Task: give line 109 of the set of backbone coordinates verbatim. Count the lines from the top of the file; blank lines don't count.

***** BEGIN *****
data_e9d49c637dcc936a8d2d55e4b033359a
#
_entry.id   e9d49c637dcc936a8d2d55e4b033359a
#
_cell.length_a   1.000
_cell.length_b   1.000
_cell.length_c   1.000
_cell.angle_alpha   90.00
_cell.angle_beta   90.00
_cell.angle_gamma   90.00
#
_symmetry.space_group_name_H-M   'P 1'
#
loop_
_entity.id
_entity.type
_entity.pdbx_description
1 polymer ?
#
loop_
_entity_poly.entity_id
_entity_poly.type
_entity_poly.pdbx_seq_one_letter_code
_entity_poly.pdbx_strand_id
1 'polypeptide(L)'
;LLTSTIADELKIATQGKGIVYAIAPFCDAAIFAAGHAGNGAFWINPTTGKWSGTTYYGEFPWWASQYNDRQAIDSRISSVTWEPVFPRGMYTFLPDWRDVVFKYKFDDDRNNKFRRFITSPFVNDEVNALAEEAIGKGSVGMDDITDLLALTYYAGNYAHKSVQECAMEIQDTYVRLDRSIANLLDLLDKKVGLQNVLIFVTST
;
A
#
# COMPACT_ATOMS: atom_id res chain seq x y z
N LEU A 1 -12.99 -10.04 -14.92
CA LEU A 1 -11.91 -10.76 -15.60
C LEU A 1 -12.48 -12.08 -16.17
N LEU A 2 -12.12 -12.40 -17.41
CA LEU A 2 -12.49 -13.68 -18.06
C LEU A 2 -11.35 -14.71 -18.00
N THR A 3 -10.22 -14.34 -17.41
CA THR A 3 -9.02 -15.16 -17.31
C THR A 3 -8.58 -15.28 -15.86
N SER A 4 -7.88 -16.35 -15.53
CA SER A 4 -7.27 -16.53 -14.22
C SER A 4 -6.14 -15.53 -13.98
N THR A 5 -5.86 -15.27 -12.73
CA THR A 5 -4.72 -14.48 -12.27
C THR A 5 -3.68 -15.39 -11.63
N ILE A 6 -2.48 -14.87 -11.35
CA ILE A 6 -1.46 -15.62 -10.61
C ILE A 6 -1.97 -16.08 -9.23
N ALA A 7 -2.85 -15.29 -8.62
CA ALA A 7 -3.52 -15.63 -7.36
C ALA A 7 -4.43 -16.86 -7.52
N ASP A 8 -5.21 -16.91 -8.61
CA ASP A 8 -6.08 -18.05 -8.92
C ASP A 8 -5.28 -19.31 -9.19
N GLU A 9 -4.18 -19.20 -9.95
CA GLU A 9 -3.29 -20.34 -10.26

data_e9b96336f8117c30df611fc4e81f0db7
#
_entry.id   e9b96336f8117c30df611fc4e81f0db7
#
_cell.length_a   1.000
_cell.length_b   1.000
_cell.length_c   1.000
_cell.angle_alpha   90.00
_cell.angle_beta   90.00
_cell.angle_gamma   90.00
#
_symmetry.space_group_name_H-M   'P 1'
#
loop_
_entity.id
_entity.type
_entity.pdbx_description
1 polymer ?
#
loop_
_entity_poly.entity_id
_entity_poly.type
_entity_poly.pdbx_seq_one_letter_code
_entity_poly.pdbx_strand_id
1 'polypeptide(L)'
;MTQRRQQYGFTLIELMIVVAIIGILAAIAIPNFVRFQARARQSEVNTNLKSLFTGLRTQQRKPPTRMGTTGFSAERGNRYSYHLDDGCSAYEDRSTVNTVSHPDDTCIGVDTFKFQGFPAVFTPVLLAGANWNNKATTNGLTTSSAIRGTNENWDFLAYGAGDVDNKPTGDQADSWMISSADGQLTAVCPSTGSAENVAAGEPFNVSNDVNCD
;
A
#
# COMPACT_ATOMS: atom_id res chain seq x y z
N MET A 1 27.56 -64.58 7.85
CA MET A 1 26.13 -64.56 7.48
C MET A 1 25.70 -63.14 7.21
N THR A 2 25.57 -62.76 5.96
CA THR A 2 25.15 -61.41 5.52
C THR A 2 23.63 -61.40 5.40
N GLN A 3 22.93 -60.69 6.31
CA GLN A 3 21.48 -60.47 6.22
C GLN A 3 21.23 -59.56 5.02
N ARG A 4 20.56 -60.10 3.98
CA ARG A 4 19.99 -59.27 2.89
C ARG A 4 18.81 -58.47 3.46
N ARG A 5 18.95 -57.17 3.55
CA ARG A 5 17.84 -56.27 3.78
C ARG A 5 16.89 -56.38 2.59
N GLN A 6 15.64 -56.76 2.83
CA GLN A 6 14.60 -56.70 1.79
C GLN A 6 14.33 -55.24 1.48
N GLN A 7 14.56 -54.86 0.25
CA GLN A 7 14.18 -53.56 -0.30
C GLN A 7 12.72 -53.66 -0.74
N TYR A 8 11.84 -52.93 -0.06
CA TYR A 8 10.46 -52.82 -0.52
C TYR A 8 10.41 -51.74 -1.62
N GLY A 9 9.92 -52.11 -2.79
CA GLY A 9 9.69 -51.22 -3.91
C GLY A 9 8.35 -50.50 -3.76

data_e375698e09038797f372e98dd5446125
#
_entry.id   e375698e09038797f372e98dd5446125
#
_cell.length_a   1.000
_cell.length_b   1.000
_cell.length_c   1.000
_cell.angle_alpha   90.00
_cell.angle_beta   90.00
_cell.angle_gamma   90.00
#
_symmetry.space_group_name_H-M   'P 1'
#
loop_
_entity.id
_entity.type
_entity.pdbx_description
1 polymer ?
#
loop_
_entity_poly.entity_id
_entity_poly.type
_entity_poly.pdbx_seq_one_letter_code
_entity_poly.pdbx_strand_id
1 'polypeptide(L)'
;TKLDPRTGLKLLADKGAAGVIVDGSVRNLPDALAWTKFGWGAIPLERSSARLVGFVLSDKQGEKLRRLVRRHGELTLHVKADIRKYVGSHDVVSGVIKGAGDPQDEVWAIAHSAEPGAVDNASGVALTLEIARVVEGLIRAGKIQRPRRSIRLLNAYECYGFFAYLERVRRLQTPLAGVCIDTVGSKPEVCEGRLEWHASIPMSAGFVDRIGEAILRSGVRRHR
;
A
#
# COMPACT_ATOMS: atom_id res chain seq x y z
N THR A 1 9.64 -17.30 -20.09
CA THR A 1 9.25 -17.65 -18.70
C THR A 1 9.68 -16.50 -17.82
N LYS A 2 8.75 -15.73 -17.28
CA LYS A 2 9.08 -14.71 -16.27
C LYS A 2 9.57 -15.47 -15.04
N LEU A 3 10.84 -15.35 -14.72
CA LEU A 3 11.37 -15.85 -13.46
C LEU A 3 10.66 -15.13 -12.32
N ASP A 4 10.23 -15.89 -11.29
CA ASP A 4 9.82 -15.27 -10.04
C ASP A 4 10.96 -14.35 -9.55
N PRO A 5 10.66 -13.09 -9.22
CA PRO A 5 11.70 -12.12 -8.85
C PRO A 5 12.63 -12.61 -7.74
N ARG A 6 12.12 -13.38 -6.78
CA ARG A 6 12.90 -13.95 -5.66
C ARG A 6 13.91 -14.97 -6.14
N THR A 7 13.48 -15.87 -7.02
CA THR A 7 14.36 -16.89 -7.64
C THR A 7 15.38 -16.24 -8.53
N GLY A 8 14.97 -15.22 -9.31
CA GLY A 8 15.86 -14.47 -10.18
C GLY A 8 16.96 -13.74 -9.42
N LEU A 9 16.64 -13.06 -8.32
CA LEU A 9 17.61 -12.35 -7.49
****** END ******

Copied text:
CA TYR A 8 10.46 -52.82 -0.52